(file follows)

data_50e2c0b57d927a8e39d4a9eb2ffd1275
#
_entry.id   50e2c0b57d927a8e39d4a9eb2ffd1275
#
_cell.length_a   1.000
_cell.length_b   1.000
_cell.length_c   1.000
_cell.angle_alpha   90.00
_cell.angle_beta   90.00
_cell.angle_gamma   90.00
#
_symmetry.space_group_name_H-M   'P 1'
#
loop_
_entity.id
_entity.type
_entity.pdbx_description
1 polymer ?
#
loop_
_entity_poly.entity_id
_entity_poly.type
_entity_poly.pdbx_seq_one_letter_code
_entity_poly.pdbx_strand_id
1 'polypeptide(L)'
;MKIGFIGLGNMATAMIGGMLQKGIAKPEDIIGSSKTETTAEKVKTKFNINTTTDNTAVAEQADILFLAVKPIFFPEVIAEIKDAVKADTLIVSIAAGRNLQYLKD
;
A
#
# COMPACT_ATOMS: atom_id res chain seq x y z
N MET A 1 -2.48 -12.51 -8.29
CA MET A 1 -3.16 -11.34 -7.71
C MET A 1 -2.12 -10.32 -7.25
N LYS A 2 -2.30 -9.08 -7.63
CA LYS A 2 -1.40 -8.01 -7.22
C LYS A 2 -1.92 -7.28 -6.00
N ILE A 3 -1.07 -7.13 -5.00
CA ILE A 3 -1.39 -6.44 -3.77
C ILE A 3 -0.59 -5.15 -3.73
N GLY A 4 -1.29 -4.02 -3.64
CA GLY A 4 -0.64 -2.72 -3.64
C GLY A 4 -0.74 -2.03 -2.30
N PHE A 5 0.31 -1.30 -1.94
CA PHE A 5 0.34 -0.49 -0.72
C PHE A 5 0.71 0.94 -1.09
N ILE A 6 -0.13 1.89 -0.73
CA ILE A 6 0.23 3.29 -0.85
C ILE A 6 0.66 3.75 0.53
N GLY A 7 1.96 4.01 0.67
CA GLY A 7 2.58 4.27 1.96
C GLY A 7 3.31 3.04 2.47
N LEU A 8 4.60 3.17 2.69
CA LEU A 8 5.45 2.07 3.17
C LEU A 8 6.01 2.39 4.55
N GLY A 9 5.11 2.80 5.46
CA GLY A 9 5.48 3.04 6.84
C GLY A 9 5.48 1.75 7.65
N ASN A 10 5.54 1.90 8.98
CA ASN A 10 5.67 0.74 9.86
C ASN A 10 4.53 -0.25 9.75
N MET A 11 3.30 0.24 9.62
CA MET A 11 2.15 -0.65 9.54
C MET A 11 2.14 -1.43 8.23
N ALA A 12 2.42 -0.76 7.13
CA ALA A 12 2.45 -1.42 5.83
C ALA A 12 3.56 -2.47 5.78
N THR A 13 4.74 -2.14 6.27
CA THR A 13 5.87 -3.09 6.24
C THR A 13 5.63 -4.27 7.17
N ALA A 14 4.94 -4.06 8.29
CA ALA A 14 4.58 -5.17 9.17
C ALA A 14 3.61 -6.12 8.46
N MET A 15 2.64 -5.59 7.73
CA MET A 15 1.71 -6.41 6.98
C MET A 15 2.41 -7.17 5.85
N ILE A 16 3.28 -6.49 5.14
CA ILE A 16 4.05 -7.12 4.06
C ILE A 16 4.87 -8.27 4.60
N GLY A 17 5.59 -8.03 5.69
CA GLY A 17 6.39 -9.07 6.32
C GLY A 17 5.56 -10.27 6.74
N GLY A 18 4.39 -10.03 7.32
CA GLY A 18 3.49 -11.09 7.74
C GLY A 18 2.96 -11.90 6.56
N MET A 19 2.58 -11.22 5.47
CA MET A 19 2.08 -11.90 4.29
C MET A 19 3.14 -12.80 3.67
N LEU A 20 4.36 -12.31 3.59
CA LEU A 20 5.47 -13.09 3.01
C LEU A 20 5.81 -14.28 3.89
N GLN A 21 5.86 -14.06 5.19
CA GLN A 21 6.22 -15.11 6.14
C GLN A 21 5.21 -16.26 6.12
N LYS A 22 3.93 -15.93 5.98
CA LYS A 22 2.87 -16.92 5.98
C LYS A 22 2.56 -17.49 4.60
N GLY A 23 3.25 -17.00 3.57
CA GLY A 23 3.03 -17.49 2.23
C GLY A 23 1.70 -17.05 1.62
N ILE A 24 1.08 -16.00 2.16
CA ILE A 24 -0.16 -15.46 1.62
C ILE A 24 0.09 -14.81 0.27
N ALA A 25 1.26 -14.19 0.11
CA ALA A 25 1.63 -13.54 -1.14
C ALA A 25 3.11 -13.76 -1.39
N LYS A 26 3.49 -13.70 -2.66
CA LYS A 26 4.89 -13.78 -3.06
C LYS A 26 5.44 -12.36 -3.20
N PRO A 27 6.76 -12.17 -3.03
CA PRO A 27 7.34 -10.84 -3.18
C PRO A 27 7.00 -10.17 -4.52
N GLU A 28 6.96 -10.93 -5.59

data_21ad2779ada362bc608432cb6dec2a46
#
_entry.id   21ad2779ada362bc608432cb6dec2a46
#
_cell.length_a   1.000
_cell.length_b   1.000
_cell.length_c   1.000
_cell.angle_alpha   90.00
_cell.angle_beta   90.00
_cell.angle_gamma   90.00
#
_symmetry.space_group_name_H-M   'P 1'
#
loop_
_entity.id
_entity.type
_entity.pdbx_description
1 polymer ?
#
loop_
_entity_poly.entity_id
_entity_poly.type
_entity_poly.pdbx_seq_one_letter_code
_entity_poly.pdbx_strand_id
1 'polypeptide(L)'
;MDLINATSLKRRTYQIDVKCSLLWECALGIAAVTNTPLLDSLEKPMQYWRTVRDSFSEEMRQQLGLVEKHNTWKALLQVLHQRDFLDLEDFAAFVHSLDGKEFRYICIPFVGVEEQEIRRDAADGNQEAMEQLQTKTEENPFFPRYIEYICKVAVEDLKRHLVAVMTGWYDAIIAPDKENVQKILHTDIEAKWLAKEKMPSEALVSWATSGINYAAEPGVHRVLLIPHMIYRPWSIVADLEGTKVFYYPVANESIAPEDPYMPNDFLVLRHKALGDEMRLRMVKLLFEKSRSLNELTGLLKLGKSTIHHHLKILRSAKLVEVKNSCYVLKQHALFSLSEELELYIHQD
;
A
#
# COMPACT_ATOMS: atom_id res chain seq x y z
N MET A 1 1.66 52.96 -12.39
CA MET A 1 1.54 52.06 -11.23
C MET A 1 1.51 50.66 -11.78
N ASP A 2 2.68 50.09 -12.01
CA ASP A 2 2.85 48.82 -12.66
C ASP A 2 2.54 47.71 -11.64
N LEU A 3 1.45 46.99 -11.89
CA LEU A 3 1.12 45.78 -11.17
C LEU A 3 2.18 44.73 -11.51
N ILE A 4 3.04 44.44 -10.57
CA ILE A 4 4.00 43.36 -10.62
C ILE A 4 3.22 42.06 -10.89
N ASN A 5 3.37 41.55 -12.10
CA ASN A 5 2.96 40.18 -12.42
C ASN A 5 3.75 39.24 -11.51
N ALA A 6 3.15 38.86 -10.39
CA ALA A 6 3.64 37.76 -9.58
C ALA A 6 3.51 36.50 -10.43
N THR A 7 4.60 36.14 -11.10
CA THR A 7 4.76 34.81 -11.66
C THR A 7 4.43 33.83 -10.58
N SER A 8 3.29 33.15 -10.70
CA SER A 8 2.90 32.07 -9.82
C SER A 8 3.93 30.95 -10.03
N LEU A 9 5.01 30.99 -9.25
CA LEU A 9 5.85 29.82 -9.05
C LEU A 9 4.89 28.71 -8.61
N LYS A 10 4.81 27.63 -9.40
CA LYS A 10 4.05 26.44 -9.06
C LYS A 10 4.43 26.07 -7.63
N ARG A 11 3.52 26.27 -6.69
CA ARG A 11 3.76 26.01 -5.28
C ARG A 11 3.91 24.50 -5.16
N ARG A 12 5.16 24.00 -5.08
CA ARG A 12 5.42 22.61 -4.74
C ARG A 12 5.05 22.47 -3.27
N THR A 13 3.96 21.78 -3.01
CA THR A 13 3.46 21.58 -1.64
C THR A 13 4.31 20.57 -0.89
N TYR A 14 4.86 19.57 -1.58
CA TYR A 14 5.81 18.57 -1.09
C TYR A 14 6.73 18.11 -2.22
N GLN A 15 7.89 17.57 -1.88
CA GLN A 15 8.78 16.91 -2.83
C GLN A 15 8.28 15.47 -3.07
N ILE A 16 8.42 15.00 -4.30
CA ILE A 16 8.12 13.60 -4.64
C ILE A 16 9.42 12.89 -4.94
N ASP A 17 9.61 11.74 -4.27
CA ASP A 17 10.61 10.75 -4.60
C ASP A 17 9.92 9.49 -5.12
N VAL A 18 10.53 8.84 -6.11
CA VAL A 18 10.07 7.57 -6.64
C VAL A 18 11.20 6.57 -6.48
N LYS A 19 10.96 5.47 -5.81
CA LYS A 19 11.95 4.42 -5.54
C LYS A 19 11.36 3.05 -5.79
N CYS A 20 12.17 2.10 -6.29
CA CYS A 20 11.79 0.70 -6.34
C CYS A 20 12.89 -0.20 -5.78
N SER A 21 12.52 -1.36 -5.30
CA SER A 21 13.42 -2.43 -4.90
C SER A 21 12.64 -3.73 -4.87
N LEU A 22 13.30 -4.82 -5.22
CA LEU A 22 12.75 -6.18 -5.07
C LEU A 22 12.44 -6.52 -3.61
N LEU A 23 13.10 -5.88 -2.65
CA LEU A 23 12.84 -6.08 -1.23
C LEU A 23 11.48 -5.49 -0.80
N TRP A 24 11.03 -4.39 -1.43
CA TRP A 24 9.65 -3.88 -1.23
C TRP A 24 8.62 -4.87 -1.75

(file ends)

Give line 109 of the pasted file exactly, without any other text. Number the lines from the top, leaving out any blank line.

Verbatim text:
N PRO A 27 6.76 -12.17 -3.03